Kyrie Pody and Brandon Olin with the Cumberland University Team, share their packed day full of hard work and obedience in serving God. 

Catch up on Cumberland’s days 2 &3 here.

By Kyrie Pody

Monday started out earlier than expected! After two alarms and a list of reasons, I pulled myself out of bed excited to venture out into the great unknown. Sleepiness was lingering but the joy of the day helped me get ready. We were told that we were going to plant some Plantain trees but I was unsure of what all that entailed.

After a quick bite of breakfast, we snatched our gloves and water bottles and headed out to the field. I was handed a large tool that I was extremely curious about what should be done with it. Thankfully, we all quickly became expert diggers! We went to work while in my mind I was singing “whistle while we work”, the tune the Dwarves sing in Snow White. We swung our pick axes, shovels and weird knife looking things and went to town. (Figuratively speaking).

Digging plantain shoots to transplant

First we had to dig the shoots that we would soon be transplanting. Tree after tree we dug up the bases and carried them to the front of the field. In some way it felt like dismantling furniture. In other ways I felt like Chip and Joanna Gaines tearing up a house. It was pretty exhilarating.

We carried all of our things up to the three wheeler and hopped on top. All of things we have done up until today seem unsafe when compared to the rules of the road in the States. But man oh man, it is freeing. After riding about five minutes down the road, we arrived at the house and carried our trees, tools and mulch down the path to the home.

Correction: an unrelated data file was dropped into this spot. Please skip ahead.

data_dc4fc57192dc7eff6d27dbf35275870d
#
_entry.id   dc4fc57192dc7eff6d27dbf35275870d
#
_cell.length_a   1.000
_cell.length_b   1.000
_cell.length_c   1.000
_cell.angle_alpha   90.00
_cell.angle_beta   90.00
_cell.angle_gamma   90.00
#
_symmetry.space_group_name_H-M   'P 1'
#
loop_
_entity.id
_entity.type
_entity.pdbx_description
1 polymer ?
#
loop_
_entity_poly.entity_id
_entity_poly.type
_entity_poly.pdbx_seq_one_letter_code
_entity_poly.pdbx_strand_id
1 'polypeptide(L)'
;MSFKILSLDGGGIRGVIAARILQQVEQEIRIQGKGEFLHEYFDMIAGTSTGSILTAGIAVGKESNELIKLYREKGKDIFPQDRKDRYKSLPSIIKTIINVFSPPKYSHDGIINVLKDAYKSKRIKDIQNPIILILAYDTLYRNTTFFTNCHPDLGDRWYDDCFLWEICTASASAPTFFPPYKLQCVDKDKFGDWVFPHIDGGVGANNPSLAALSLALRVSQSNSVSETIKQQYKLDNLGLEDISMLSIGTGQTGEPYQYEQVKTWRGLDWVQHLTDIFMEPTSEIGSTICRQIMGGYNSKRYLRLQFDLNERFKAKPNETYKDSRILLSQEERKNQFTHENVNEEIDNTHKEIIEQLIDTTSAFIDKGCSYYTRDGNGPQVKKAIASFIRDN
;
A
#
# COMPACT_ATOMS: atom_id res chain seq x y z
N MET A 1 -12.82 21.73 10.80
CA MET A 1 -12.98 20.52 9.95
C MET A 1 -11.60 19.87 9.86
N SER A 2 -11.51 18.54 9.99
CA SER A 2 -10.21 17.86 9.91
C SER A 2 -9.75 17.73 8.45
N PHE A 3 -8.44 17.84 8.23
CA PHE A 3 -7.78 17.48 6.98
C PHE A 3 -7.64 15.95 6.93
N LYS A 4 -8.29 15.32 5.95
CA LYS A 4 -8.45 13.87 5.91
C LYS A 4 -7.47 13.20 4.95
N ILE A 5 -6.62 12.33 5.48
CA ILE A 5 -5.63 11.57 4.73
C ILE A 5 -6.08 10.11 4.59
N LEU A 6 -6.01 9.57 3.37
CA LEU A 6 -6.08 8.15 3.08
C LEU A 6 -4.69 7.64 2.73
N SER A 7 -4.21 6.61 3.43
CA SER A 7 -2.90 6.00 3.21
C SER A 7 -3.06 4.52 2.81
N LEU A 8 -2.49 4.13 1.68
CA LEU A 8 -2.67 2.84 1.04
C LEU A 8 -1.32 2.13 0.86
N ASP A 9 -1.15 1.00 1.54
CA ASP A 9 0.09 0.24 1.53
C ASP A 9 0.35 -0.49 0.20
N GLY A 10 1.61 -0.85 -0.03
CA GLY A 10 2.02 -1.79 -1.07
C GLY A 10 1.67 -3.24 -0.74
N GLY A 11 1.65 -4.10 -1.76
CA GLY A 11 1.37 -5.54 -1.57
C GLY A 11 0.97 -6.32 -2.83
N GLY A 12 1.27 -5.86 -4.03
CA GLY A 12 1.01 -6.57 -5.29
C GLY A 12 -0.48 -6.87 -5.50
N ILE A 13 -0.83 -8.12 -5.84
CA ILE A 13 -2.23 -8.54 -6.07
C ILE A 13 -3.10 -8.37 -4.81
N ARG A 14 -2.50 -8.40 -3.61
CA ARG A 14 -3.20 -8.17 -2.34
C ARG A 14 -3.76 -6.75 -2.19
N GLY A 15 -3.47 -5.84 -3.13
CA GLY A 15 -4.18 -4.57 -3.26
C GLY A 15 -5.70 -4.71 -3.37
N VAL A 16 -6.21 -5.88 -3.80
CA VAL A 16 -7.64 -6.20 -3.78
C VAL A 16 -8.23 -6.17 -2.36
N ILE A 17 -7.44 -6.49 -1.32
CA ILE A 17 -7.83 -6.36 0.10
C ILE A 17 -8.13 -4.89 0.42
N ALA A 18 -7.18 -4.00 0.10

I was ready to do some damage but after a few swings, one of the Haitian women walked up and took the tool out of my hand and within seconds dug up five times what I had. It was like how I picture “CrossFit Haitian edition”. Needless to say, I was schooled in digging holes. So I went back to it, digging again, attempting to do half the digging the woman did and didn’t even come close. I tried though and gave it 100% so I have decided it may just not be my gift!

After finishing up that project, we headed back to our house to fill up water for the plants. I realized that the Thrive for 5 program was getting started and all the kids were arriving with their parents. I knew then it was time to stay!

Back home in Tennessee, I am finishing up my last semester of nursing school (Bondye bon – God is good). I was thrilled about the opportunity to see all the children and their moms, but I got the privilege of working with the nurse of the program. I even got to ask her a few questions about life as a nurse in Haiti. It was interesting conversation as we both speak Crenglish (Creole & English). But I am more on the English side and she is more on the Creole side. It was exciting and entertaining, attempting to figure out the different answers and questions but it was an adventure. I ended up taking the blood pressure of many of the women that came through. I used a lot of gestures and wrote down the readings as English numbers and French numbers are quite different.

Thrive for Five meal ready to serve Thrive boy